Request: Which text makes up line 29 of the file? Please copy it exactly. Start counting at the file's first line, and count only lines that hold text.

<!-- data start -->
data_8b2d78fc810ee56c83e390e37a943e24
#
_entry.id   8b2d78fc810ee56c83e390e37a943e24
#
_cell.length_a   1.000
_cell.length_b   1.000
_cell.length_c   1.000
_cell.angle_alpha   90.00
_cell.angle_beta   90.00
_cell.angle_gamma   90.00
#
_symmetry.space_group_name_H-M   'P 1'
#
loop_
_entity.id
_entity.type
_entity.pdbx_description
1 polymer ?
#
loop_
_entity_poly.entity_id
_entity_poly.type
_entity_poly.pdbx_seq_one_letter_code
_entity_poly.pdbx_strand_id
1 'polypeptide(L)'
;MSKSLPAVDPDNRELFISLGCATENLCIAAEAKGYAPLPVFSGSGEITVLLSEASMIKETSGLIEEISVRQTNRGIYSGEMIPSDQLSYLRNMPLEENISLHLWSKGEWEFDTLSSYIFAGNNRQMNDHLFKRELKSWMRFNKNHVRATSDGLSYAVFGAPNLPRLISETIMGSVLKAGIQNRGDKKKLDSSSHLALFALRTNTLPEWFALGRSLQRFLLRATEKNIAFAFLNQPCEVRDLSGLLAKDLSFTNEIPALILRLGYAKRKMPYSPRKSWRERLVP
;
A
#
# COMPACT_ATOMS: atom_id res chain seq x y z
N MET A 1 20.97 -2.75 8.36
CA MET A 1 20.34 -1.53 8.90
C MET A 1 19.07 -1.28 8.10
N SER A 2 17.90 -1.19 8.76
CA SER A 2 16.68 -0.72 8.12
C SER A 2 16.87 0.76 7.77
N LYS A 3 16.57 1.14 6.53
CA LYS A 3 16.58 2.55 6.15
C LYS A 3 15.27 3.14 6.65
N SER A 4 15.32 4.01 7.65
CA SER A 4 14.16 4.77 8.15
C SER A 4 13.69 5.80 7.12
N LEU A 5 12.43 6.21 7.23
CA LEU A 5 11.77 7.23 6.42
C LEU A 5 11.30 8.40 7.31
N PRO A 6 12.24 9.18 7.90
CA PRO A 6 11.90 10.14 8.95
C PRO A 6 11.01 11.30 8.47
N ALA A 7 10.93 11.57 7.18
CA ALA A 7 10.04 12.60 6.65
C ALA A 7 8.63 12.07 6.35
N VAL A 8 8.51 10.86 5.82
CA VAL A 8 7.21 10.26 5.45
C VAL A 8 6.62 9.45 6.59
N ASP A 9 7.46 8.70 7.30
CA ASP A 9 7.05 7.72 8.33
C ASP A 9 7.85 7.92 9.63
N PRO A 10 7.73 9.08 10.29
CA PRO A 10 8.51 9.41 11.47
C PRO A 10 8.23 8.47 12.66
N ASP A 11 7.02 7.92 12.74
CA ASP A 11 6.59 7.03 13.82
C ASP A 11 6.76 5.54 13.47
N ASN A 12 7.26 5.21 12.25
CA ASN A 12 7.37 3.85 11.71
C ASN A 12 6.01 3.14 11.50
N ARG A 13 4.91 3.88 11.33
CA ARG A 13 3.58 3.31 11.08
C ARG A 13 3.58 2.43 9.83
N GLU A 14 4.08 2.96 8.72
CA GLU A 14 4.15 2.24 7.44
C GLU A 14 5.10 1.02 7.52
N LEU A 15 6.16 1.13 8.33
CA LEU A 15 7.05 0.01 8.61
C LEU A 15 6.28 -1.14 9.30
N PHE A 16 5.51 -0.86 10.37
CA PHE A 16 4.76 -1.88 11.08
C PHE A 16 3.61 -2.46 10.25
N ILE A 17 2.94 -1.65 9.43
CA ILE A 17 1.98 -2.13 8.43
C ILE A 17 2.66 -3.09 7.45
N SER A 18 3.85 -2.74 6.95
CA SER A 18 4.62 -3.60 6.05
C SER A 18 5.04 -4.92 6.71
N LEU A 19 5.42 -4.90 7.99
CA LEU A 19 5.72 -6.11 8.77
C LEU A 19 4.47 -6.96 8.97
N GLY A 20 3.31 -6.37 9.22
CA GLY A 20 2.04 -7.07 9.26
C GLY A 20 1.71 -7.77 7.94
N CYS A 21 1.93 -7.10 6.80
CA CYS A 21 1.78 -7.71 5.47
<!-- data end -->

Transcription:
#